UCSD Pascal

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UCSD Pascal was a Pascal programming language system that ran on the UCSD p-System portable, highly machine-independent operating system. The University of California, San Diego Institute for Information Systems developed it in 1978 to provide students with a common operating system that could run on any of the then available microcomputers as well as campus DEC PDP-11 minicomputers. UCSD p-System (Version IV, supplied by SofTech) was one of three operating systems (along with PC-DOS and CP/M-86) that IBM offered for its original IBM PC; but the p-System never sold very well for the IBM PC, mainly because of a lack of applications and because it was more expensive than the other choices. Previously, IBM had offered the UCSD p-System as an option for Displaywriter, an 8086-based dedicated word processing machine (not to be confused with IBM's DisplayWrite word processing software.) (The Displaywriter's native operating system had been developed completely internally and was not opened for end-user programming.)

Notable extensions to standard Pascal include separately compilable Units and a String type. Both of these extensions influenced the design of the Ada language.[1] Some intrinsics were provided to accelerate string processing (e.g. scanning in an array for a particular search pattern); other language extensions were provided to allow the UCSD p-System to be self-compiling and self-hosted.

UCSD Pascal was based on a p-code machine architecture. Its contribution to these early virtual machines was to extend p-code away from its roots as a compiler intermediate language into a full execution environment.[clarification needed] The UCSD Pascal p-Machine was optimized for the new small microcomputers with addressing restricted to 16-bit (only 64KB of memory). James Gosling cites UCSD Pascal as a key influence (along with the Smalltalk virtual machine) on the design of the Java virtual machine.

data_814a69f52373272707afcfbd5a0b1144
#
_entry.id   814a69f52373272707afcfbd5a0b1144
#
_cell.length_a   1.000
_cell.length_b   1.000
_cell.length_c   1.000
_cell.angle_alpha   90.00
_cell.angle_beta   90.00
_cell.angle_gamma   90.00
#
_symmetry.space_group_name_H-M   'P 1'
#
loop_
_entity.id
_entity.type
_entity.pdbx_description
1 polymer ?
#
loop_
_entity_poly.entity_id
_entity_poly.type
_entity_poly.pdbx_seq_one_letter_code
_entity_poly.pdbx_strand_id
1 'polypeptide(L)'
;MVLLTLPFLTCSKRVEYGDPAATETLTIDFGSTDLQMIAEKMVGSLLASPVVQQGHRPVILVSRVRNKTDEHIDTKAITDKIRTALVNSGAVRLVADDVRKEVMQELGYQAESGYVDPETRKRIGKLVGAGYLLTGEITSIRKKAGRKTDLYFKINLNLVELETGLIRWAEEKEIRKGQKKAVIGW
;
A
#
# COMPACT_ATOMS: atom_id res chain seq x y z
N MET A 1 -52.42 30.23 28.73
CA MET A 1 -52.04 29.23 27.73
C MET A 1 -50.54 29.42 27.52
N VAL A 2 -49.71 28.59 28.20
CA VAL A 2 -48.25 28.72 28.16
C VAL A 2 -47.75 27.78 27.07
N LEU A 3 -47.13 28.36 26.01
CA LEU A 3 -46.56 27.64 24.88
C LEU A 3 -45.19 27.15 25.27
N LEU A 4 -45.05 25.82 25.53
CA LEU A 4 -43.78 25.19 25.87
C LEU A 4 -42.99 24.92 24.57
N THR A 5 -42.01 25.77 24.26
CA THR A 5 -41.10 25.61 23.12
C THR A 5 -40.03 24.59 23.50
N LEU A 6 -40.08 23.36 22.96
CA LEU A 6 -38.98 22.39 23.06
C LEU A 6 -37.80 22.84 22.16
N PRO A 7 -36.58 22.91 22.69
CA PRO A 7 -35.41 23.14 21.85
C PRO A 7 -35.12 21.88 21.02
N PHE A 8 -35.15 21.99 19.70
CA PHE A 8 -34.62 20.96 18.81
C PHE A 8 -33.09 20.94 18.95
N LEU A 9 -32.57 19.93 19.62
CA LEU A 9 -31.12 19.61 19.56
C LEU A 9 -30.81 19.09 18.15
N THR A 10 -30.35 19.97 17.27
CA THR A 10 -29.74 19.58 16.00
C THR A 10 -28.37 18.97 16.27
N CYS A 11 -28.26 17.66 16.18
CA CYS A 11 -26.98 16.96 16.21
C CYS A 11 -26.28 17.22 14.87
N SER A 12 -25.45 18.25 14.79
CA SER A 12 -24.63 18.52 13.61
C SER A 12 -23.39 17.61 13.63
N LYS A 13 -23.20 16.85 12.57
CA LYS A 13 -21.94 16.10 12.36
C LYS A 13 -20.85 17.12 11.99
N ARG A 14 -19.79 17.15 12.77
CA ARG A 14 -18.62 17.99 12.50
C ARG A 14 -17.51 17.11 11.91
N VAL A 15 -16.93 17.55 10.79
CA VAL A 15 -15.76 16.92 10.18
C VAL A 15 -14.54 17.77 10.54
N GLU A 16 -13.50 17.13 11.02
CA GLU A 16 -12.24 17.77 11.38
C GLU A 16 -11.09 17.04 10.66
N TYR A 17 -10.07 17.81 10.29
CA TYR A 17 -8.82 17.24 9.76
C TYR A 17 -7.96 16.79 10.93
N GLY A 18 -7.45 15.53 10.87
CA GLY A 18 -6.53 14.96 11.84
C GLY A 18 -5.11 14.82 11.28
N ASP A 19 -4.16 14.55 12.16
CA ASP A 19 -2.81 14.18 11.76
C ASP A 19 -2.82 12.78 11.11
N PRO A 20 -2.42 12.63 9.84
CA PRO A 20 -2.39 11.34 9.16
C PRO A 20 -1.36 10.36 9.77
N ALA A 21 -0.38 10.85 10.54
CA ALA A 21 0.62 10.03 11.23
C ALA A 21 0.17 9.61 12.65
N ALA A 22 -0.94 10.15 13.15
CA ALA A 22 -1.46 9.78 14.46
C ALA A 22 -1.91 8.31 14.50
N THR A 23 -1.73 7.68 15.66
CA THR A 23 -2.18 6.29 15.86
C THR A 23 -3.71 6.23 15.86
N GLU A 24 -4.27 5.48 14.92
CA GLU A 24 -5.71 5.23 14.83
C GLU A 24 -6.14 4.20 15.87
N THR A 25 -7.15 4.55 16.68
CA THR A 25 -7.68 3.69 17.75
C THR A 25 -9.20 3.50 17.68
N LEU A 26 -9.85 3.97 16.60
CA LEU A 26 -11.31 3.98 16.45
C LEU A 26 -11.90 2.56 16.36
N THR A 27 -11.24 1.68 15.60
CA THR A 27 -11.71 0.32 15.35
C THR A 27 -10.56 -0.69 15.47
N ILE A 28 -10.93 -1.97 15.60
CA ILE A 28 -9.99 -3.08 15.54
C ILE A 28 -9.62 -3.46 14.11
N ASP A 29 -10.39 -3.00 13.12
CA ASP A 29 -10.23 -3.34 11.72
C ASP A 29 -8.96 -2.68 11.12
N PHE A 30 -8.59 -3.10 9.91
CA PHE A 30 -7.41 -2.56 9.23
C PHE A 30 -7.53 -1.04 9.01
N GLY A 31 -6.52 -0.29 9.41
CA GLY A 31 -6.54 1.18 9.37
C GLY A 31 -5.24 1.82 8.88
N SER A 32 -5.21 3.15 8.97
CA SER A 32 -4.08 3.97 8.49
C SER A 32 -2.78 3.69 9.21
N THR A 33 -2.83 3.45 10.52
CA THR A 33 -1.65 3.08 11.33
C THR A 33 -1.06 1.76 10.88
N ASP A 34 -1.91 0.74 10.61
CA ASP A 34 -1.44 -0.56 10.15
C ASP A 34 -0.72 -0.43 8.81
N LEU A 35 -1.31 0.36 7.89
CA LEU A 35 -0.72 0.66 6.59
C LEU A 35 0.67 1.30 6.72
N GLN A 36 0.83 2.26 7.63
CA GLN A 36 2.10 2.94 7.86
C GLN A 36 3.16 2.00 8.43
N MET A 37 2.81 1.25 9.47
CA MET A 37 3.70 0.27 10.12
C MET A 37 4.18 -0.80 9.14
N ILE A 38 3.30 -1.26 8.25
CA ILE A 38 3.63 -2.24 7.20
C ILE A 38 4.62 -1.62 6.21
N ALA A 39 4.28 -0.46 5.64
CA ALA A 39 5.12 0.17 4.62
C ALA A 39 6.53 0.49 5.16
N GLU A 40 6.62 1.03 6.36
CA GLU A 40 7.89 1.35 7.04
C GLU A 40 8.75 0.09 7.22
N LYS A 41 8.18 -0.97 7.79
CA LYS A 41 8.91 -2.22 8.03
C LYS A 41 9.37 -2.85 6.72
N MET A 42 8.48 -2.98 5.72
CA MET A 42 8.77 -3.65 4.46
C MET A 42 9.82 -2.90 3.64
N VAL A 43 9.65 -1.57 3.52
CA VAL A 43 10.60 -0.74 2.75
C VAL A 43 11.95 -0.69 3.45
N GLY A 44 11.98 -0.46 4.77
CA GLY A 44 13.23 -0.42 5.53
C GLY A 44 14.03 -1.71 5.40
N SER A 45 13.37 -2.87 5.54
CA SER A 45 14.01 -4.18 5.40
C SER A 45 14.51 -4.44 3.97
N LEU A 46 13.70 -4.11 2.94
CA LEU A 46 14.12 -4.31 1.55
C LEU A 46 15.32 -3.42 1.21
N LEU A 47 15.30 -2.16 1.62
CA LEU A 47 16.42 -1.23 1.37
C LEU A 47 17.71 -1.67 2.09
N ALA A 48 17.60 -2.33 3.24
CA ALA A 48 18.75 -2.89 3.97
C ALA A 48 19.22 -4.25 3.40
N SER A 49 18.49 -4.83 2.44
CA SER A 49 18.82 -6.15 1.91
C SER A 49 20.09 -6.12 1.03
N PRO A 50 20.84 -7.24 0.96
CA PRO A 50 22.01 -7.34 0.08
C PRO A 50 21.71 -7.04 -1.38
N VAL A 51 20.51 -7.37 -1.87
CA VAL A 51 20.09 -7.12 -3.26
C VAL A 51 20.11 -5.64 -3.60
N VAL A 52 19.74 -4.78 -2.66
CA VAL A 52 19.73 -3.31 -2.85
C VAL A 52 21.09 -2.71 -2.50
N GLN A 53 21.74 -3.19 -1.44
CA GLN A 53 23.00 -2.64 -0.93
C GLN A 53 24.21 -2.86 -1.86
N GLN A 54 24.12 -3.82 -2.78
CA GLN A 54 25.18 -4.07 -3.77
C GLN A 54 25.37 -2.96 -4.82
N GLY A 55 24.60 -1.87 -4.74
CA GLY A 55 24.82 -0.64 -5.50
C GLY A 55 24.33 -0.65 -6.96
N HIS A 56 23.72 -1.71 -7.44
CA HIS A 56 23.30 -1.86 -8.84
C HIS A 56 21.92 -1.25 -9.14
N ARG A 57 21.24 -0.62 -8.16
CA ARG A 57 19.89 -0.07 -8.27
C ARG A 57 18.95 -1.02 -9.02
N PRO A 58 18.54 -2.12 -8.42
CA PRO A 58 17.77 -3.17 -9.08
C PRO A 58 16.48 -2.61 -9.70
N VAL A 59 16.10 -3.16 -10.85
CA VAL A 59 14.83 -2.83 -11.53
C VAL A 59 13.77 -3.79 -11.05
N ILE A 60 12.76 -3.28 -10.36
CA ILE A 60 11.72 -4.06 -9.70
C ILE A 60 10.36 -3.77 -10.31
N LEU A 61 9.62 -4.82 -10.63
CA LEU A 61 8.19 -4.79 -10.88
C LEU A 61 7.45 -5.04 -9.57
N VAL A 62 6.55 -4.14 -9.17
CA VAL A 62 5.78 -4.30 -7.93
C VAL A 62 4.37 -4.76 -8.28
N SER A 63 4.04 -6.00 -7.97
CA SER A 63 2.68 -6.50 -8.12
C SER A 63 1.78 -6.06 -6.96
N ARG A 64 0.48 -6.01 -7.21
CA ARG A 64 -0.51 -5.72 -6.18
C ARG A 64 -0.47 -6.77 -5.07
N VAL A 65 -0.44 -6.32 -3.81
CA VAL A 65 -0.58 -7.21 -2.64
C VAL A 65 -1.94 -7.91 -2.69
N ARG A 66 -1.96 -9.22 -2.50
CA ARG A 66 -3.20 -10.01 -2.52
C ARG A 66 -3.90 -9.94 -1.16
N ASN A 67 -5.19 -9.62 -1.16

UCSD p-System achieved machine independence by defining a virtual machine, called the p-Machine (or pseudo-machine, which many users began to call the "Pascal-machine" like the OS—although UCSD documentation always used "pseudo-machine") with its own instruction set called p-code (or pseudo-code). Urs Ammann, a student of Niklaus Wirth, originally presented a p-code in his PhD thesis (see Urs Ammann, On Code Generation in a Pascal Compiler, Software—Practice and Experience, Vol. 7, No. 3, 1977, pp. 391–423), from which the UCSD implementation was derived, the Zurich Pascal-P implementation. The UCSD implementation changed the Zurich implementation to be "byte oriented". The UCSD p-code was optimized for execution of the Pascal programming language. Each hardware platform then only needed a p-code interpreter program written for it to port the entire p-System and all the tools to run on it. Later versions also included additional languages that compiled to the p-code base. For example, TeleSoft (also located in San Diego) offered an early Ada development environment that used p-code and was therefore able to run on a number of hardware platforms including the Motorola 68000, the System/370, and the Pascal MicroEngine.

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